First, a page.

On two separate occasions, I have called to report commercial-type drivers for infractions. One of them I still feel bad about.
When I taught at my first nontraditional school, we also had nontraditional hours. Students went to school from 10:00 to 5:00 Monday through Thursday. We worked until 8:00 PM to accommodate night school students from the two county high schools, and we were off on Fridays. Sounds like a dream schedule. It isn't all it's cracked up to be, though. For one thing, the house was always dark when I came home, particularly in the winter. And Friday was the day that everything ELSE had to be scheduled: hair appointments, dental appointments, doctor's appointments, grocery shopping, dry cleaning. Because most of those places were long closed by the time I got out of school at night.
I still got up at 5:00 AM when Hubby got up to go to work, though, so I had tons of time in the mornings to do whatever I wanted. It came in pretty handy when I was writing my dissertation. After I finished my doctorate and didn't know what to do with all that extra time on my hands, I got into the habit of riding my bike in the mornings a couple of times a week. I could get in a decent 10- or 15-mile ride, come home and shower, and still get to school by 10:00.
The only small problem was that in one direction from our house is a major highway that I avoid like the plague when I'm on my bicycle, because some drivers apparently have mistaken it for Atlanta Motor Speedway without the banked turns. In the other direction are both an elementary school and a middle school.
One morning I was riding along, minding my own business, hugging that white line to the point of risking running off the road, when a school bus came up behind me. And a car was approaching from the other direction. Now the law in our state says that a bicycle is a vehicle -- in my case, a veeerrrrrrrryyyyyyy slllllooooooooowwwww vehicle, but a vehicle nonetheless. The bus driver should have treated me just like a car, and stopped/slowed down behind me until the approaching car passed.
She went right on about her business, the bus almost brushing my elbow, my front tire clinging perilously to the little scrap of pavement I had left.
I was pissed. That is putting it mildly.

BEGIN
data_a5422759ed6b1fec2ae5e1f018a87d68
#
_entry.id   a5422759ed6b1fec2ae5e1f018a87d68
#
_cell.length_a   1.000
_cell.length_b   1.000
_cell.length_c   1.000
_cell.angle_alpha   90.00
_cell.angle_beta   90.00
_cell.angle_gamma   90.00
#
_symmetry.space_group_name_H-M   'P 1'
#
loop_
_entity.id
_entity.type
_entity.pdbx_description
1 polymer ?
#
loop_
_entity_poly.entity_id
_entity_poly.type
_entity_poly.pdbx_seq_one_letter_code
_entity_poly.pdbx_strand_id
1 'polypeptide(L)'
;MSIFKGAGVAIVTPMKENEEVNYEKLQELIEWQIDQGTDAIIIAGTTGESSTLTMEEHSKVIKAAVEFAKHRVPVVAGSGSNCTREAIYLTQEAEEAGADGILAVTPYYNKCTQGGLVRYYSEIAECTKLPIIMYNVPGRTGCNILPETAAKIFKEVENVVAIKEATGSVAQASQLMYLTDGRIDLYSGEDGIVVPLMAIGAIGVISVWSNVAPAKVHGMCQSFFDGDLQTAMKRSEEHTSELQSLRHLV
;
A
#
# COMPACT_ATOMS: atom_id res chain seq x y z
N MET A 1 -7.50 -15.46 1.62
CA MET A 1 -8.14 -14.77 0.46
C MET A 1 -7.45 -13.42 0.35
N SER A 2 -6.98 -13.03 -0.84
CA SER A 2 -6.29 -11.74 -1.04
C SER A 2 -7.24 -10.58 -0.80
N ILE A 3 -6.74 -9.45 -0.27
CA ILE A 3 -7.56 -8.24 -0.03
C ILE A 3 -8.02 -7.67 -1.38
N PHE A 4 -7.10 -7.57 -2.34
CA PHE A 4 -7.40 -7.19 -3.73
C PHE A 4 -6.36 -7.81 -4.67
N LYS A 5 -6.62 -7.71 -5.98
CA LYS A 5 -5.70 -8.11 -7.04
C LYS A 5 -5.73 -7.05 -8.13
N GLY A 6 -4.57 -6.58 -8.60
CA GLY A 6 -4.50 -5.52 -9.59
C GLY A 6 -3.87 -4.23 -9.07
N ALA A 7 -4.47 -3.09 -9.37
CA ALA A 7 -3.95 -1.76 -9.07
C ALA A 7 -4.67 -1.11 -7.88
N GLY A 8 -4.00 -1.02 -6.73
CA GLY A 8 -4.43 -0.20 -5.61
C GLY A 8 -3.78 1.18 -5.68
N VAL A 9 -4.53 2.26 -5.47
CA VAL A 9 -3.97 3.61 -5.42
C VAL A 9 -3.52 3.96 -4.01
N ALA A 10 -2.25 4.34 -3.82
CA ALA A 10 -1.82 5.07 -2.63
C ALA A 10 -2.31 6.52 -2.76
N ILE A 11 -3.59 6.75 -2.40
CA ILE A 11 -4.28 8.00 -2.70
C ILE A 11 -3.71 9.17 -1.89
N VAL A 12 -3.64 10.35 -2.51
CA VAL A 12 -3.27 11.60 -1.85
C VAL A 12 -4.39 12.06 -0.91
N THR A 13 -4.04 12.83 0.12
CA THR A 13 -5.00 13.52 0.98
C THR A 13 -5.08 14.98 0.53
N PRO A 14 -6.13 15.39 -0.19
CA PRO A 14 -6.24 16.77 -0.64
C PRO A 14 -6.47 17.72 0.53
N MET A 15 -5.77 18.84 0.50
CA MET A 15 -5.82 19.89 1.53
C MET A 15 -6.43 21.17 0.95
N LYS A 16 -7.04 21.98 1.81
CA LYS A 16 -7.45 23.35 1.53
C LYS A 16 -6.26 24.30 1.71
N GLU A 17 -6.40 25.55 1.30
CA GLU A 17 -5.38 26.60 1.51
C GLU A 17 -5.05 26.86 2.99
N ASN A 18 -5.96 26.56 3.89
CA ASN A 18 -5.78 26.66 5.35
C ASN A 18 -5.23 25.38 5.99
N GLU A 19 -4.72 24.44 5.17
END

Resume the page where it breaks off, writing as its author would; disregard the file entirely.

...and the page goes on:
I went ahead and made my loop, however, and probably put in a couple of extra miles in my allotted time. Adrenaline can do awesome things to one's cycling stats.
Then I headed home about 45 minutes to an hour later, feeling good about getting my ride in and celebrating the fact that I had lived through a scary moment.
Until I was almost run off the road again.
By a school bus.
The same freakin' school bus from earlier.
I might have forgiven her once, but twice? In the same morning?
I called the county transportation office and made my complaint, but I was pretty sure nothing would be done about it, since she hadn't actually killed me and all. Especially when the woman on the phone, who was nice enough but apparently equally ignorant, asked me, "So......I've always wondered..... Which side are bicycles SUPPOSED to ride on?"
That is NOT the time I felt bad about calling in on a driver. I would have felt completely justified if the woman had lost her job. I almost lost a heck of a lot more than that.
The other time, although the driver was clearly at fault, I probably should have allowed myself some time to think about it.
On my route to my current school, I make a turn onto a road that parallels another. You have to turn off the first road, a major road, cross a railroad track, and then make an immediate turn onto the secondary road. There are stop signs at the entrance from the railroad crossing for cars going both directions on the secondary road. Incoming cars crossing the railroad track have the right of way.
A fact clearly lost on the cable company truck driver.
I made the turn, crossed the track, saw him stopped at the stop sign, and then had to slam on brakes as he started off without allowing me to turn. I threw up my hands in a "What are you DOING?" gesture, and he threw his up in a "What's YOUR problem?" gesture. Or it may have been something worse. I'm not sure.
I picked up my cell phone and called in to report him. Gave the dispatcher his truck number, the road name, the direction he was traveling, and the fact that he had failed to yield the right of way.
I was steaming.
When I looked back on it later, though, I felt guilty. In reality, I was steaming because I had just spent 35 minutes on the phone with our internet provider, trying to convince them that I just couldn't wait an indefinite length of time for them to amble out there and restore our internet service.
But I took it out on the cable company driver. And he was probably just ignorant of the fact that incoming cars had the right of way. I was having a bad morning. His pulling out in front of me might have delayed me for .... oh .... about 5 seconds. And I called in and tattled on him like he shot my dog or something.
I hope he didn't get fired for that. I hope it wasn't like his sixth offense or something. I hope his wife didn't leave him and his baby have to go on welfare because I caused him to lose his job.
I hope he can forgive me for having a bad morning and taking it out on him.
The bus driver?
I hope she has to walk through hell wearing gasoline drawers.
I'm just sayin'.